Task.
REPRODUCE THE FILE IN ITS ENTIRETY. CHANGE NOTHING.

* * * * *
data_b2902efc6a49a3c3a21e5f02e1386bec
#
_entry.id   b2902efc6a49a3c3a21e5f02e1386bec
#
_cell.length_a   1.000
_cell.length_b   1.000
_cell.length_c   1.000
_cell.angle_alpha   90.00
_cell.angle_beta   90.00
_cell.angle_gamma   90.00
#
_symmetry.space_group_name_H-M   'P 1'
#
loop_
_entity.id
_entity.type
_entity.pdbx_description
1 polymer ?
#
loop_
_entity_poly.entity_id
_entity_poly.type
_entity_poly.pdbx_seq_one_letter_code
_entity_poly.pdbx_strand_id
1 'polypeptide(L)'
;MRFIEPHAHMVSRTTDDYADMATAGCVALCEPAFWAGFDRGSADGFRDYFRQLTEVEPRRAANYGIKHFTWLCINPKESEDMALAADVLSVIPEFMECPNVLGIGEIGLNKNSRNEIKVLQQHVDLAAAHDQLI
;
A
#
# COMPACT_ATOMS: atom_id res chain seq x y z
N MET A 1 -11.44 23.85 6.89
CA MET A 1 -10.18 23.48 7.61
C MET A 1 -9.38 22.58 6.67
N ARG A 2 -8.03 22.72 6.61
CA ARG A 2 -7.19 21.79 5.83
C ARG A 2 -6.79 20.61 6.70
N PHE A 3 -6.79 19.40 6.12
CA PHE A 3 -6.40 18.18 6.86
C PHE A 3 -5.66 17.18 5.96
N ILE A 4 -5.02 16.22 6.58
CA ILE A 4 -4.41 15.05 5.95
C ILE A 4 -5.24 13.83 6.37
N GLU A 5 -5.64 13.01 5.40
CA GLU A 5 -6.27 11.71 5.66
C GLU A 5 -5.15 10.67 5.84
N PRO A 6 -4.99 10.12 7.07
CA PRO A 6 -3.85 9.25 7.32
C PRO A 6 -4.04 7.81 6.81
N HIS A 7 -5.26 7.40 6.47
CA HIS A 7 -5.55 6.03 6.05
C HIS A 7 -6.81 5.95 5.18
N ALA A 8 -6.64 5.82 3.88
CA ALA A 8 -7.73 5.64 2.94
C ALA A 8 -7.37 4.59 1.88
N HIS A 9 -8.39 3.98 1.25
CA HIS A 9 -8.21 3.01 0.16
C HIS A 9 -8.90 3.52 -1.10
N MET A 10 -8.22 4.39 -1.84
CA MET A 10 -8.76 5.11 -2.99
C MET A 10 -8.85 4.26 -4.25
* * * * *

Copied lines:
data_b2902efc6a49a3c3a21e5f02e1386bec
#
_entry.id   b2902efc6a49a3c3a21e5f02e1386bec
#
_cell.length_a   1.000
_cell.length_b   1.000
_cell.length_c   1.000
_cell.angle_alpha   90.00
_cell.angle_beta   90.00
_cell.angle_gamma   90.00
#
_symmetry.space_group_name_H-M   'P 1'
#
loop_
_entity.id
_entity.type
_entity.pdbx_description
1 polymer ?
#
loop_
_entity_poly.entity_id
_entity_poly.type
_entity_poly.pdbx_seq_one_letter_code
_entity_poly.pdbx_strand_id
1 'polypeptide(L)'
;MRFIEPHAHMVSRTTDDYADMATAGCVALCEPAFWAGFDRGSADGFRDYFRQLTEVEPRRAANYGIKHFTWLCINPKESEDMALAADVLSVIPEFMECPNVLGIGEIGLNKNSRNEIKVLQQHVDLAAAHDQLI
;
A
#
# COMPACT_ATOMS: atom_id res chain seq x y z
N MET A 1 -11.44 23.85 6.89
CA MET A 1 -10.18 23.48 7.61
C MET A 1 -9.38 22.58 6.67
N ARG A 2 -8.03 22.72 6.61
CA ARG A 2 -7.19 21.79 5.83
C ARG A 2 -6.79 20.61 6.70
N PHE A 3 -6.79 19.40 6.12
CA PHE A 3 -6.40 18.18 6.86
C PHE A 3 -5.66 17.18 5.96
N ILE A 4 -5.02 16.22 6.58
CA ILE A 4 -4.41 15.05 5.95
C ILE A 4 -5.24 13.83 6.37
N GLU A 5 -5.64 13.01 5.40
CA GLU A 5 -6.27 11.71 5.66
C GLU A 5 -5.15 10.67 5.84
N PRO A 6 -4.99 10.12 7.07
CA PRO A 6 -3.85 9.25 7.32
C PRO A 6 -4.04 7.81 6.81
N HIS A 7 -5.26 7.40 6.47
CA HIS A 7 -5.55 6.03 6.05
C HIS A 7 -6.81 5.95 5.18
N ALA A 8 -6.64 5.82 3.88
CA ALA A 8 -7.73 5.64 2.94
C ALA A 8 -7.37 4.59 1.88
N HIS A 9 -8.39 3.98 1.25
CA HIS A 9 -8.21 3.01 0.16
C HIS A 9 -8.90 3.52 -1.10
N MET A 10 -8.22 4.39 -1.84
CA MET A 10 -8.76 5.11 -2.99
C MET A 10 -8.85 4.26 -4.25